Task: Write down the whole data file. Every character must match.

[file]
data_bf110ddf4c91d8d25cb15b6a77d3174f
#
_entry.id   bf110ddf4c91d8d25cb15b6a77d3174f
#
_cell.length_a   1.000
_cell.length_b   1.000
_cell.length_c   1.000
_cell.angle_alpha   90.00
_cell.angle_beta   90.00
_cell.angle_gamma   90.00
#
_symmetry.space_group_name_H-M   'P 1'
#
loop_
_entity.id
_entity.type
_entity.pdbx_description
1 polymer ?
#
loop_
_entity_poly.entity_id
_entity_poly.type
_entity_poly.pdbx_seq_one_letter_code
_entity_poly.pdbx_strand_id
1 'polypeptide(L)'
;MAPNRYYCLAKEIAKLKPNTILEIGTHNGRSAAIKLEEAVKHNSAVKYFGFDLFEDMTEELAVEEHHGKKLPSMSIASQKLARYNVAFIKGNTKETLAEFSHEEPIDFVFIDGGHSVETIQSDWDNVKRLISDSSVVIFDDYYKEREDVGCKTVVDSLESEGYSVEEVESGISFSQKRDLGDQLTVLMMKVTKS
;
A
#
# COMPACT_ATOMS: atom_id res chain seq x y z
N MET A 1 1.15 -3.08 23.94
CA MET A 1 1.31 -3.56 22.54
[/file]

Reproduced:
data_bf110ddf4c91d8d25cb15b6a77d3174f
#
_entry.id   bf110ddf4c91d8d25cb15b6a77d3174f
#
_cell.length_a   1.000
_cell.length_b   1.000
_cell.length_c   1.000
_cell.angle_alpha   90.00
_cell.angle_beta   90.00
_cell.angle_gamma   90.00
#
_symmetry.space_group_name_H-M   'P 1'
#
loop_
_entity.id
_entity.type
_entity.pdbx_description
1 polymer ?
#
loop_
_entity_poly.entity_id
_entity_poly.type
_entity_poly.pdbx_seq_one_letter_code
_entity_poly.pdbx_strand_id
1 'polypeptide(L)'
;MAPNRYYCLAKEIAKLKPNTILEIGTHNGRSAAIKLEEAVKHNSAVKYFGFDLFEDMTEELAVEEHHGKKLPSMSIASQKLARYNVAFIKGNTKETLAEFSHEEPIDFVFIDGGHSVETIQSDWDNVKRLISDSSVVIFDDYYKEREDVGCKTVVDSLESEGYSVEEVESGISFSQKRDLGDQLTVLMMKVTKS
;
A
#
# COMPACT_ATOMS: atom_id res chain seq x y z
N MET A 1 1.15 -3.08 23.94
CA MET A 1 1.31 -3.56 22.54